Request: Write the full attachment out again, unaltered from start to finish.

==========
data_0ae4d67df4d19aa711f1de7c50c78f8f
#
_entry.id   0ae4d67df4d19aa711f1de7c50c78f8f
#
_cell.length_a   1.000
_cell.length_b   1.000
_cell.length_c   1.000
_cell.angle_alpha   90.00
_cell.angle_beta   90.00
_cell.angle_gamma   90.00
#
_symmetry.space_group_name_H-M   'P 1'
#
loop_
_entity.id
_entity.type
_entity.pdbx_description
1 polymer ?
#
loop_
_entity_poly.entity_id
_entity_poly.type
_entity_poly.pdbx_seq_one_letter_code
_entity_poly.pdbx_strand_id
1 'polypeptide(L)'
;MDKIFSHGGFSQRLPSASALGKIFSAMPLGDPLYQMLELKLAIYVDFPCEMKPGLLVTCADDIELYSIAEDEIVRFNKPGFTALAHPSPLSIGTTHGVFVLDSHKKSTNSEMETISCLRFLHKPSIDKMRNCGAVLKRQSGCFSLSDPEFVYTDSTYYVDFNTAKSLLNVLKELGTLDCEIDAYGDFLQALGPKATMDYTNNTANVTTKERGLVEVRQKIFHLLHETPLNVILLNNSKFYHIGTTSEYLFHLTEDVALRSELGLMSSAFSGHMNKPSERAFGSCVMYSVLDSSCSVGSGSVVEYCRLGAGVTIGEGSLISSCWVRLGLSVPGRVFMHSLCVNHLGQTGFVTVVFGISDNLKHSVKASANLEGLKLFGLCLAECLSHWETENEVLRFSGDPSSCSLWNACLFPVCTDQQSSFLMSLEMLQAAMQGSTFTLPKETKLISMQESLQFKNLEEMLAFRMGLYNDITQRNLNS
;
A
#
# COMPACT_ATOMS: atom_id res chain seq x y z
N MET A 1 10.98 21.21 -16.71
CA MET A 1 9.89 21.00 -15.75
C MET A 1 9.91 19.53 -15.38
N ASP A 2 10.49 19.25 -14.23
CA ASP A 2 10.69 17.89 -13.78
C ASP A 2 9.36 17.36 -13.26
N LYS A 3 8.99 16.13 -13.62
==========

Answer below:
data_0ae4d67df4d19aa711f1de7c50c78f8f
#
_entry.id   0ae4d67df4d19aa711f1de7c50c78f8f
#
_cell.length_a   1.000
_cell.length_b   1.000
_cell.length_c   1.000
_cell.angle_alpha   90.00
_cell.angle_beta   90.00
_cell.angle_gamma   90.00
#
_symmetry.space_group_name_H-M   'P 1'
#
loop_
_entity.id
_entity.type
_entity.pdbx_description
1 polymer ?
#
loop_
_entity_poly.entity_id
_entity_poly.type
_entity_poly.pdbx_seq_one_letter_code
_entity_poly.pdbx_strand_id
1 'polypeptide(L)'
;MDKIFSHGGFSQRLPSASALGKIFSAMPLGDPLYQMLELKLAIYVDFPCEMKPGLLVTCADDIELYSIAEDEIVRFNKPGFTALAHPSPLSIGTTHGVFVLDSHKKSTNSEMETISCLRFLHKPSIDKMRNCGAVLKRQSGCFSLSDPEFVYTDSTYYVDFNTAKSLLNVLKELGTLDCEIDAYGDFLQALGPKATMDYTNNTANVTTKERGLVEVRQKIFHLLHETPLNVILLNNSKFYHIGTTSEYLFHLTEDVALRSELGLMSSAFSGHMNKPSERAFGSCVMYSVLDSSCSVGSGSVVEYCRLGAGVTIGEGSLISSCWVRLGLSVPGRVFMHSLCVNHLGQTGFVTVVFGISDNLKHSVKASANLEGLKLFGLCLAECLSHWETENEVLRFSGDPSSCSLWNACLFPVCTDQQSSFLMSLEMLQAAMQGSTFTLPKETKLISMQESLQFKNLEEMLAFRMGLYNDITQRNLNS
;
A
#
# COMPACT_ATOMS: atom_id res chain seq x y z
N MET A 1 10.98 21.21 -16.71
CA MET A 1 9.89 21.00 -15.75
C MET A 1 9.91 19.53 -15.38
N ASP A 2 10.49 19.25 -14.23
CA ASP A 2 10.69 17.89 -13.78
C ASP A 2 9.36 17.36 -13.26
N LYS A 3 8.99 16.13 -13.62